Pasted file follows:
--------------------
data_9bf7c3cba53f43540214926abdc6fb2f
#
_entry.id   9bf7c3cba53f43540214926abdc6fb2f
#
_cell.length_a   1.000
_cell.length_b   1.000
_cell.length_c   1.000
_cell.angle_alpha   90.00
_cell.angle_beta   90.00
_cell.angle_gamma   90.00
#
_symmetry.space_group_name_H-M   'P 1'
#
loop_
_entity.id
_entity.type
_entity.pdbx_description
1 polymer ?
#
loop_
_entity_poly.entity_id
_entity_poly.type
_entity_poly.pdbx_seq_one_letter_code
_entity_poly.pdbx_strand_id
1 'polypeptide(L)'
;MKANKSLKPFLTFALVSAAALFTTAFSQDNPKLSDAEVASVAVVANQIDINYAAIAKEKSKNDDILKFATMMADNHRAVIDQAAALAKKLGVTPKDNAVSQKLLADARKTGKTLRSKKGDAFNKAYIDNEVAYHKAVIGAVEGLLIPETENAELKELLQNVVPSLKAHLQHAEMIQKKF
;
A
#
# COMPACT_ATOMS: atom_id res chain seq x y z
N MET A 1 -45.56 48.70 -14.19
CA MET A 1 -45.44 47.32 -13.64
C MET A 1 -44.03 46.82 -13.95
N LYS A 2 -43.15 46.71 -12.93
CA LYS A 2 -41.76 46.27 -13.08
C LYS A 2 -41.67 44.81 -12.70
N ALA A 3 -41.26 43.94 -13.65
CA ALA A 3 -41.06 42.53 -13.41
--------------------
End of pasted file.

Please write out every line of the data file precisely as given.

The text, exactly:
data_9bf7c3cba53f43540214926abdc6fb2f
#
_entry.id   9bf7c3cba53f43540214926abdc6fb2f
#
_cell.length_a   1.000
_cell.length_b   1.000
_cell.length_c   1.000
_cell.angle_alpha   90.00
_cell.angle_beta   90.00
_cell.angle_gamma   90.00
#
_symmetry.space_group_name_H-M   'P 1'
#
loop_
_entity.id
_entity.type
_entity.pdbx_description
1 polymer ?
#
loop_
_entity_poly.entity_id
_entity_poly.type
_entity_poly.pdbx_seq_one_letter_code
_entity_poly.pdbx_strand_id
1 'polypeptide(L)'
;MKANKSLKPFLTFALVSAAALFTTAFSQDNPKLSDAEVASVAVVANQIDINYAAIAKEKSKNDDILKFATMMADNHRAVIDQAAALAKKLGVTPKDNAVSQKLLADARKTGKTLRSKKGDAFNKAYIDNEVAYHKAVIGAVEGLLIPETENAELKELLQNVVPSLKAHLQHAEMIQKKF
;
A
#
# COMPACT_ATOMS: atom_id res chain seq x y z
N MET A 1 -45.56 48.70 -14.19
CA MET A 1 -45.44 47.32 -13.64
C MET A 1 -44.03 46.82 -13.95
N LYS A 2 -43.15 46.71 -12.93
CA LYS A 2 -41.76 46.27 -13.08
C LYS A 2 -41.67 44.81 -12.70
N ALA A 3 -41.26 43.94 -13.65
CA ALA A 3 -41.06 42.53 -13.41